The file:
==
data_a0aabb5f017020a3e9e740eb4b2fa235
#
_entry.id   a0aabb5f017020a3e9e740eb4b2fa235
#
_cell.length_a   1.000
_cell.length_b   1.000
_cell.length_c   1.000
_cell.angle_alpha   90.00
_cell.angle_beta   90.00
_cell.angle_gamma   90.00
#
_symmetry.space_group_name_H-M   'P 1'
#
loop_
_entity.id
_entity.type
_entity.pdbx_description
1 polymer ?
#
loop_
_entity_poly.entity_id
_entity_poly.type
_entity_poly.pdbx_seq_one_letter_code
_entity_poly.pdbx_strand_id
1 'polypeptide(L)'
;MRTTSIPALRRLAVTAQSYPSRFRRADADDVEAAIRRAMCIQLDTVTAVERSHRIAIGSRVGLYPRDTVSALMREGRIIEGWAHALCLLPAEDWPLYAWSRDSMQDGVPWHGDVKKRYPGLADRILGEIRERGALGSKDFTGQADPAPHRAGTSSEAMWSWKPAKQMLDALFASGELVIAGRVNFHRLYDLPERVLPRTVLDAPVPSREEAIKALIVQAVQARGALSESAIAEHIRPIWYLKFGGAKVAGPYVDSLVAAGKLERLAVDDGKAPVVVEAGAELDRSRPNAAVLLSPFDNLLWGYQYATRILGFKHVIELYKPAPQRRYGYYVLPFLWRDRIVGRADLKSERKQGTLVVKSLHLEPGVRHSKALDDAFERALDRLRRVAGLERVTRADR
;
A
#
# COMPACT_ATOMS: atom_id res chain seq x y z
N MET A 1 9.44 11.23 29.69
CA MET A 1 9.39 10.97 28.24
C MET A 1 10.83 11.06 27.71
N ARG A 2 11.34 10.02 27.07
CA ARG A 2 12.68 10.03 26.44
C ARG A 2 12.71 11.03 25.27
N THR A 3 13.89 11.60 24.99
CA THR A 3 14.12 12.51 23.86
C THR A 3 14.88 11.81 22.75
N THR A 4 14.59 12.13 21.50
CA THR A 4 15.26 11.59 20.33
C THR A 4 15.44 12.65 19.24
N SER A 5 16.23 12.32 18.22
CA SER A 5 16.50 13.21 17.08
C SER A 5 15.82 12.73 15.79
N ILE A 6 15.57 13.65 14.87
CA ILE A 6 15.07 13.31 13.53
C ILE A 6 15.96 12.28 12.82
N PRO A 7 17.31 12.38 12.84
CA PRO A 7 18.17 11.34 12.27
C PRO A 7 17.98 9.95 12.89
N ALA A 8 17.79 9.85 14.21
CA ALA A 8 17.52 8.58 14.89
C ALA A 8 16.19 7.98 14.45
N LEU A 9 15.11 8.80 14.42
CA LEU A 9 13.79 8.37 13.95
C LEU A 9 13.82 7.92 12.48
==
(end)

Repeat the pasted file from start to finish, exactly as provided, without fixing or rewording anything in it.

data_a0aabb5f017020a3e9e740eb4b2fa235
#
_entry.id   a0aabb5f017020a3e9e740eb4b2fa235
#
_cell.length_a   1.000
_cell.length_b   1.000
_cell.length_c   1.000
_cell.angle_alpha   90.00
_cell.angle_beta   90.00
_cell.angle_gamma   90.00
#
_symmetry.space_group_name_H-M   'P 1'
#
loop_
_entity.id
_entity.type
_entity.pdbx_description
1 polymer ?
#
loop_
_entity_poly.entity_id
_entity_poly.type
_entity_poly.pdbx_seq_one_letter_code
_entity_poly.pdbx_strand_id
1 'polypeptide(L)'
;MRTTSIPALRRLAVTAQSYPSRFRRADADDVEAAIRRAMCIQLDTVTAVERSHRIAIGSRVGLYPRDTVSALMREGRIIEGWAHALCLLPAEDWPLYAWSRDSMQDGVPWHGDVKKRYPGLADRILGEIRERGALGSKDFTGQADPAPHRAGTSSEAMWSWKPAKQMLDALFASGELVIAGRVNFHRLYDLPERVLPRTVLDAPVPSREEAIKALIVQAVQARGALSESAIAEHIRPIWYLKFGGAKVAGPYVDSLVAAGKLERLAVDDGKAPVVVEAGAELDRSRPNAAVLLSPFDNLLWGYQYATRILGFKHVIELYKPAPQRRYGYYVLPFLWRDRIVGRADLKSERKQGTLVVKSLHLEPGVRHSKALDDAFERALDRLRRVAGLERVTRADR
;
A
#
# COMPACT_ATOMS: atom_id res chain seq x y z
N MET A 1 9.44 11.23 29.69
CA MET A 1 9.39 10.97 28.24
C MET A 1 10.83 11.06 27.71
N ARG A 2 11.34 10.02 27.07
CA ARG A 2 12.68 10.03 26.44
C ARG A 2 12.71 11.03 25.27
N THR A 3 13.89 11.60 24.99
CA THR A 3 14.12 12.51 23.86
C THR A 3 14.88 11.81 22.75
N THR A 4 14.59 12.13 21.50
CA THR A 4 15.26 11.59 20.33
C THR A 4 15.44 12.65 19.24
N SER A 5 16.23 12.32 18.22
CA SER A 5 16.50 13.21 17.08
C SER A 5 15.82 12.73 15.79
N ILE A 6 15.57 13.65 14.87
CA ILE A 6 15.07 13.31 13.53
C ILE A 6 15.96 12.28 12.82
N PRO A 7 17.31 12.38 12.84
CA PRO A 7 18.17 11.34 12.27
C PRO A 7 17.98 9.95 12.89
N ALA A 8 17.79 9.85 14.21
CA ALA A 8 17.52 8.58 14.89
C ALA A 8 16.19 7.98 14.45
N LEU A 9 15.11 8.80 14.42
CA LEU A 9 13.79 8.37 13.95
C LEU A 9 13.82 7.92 12.48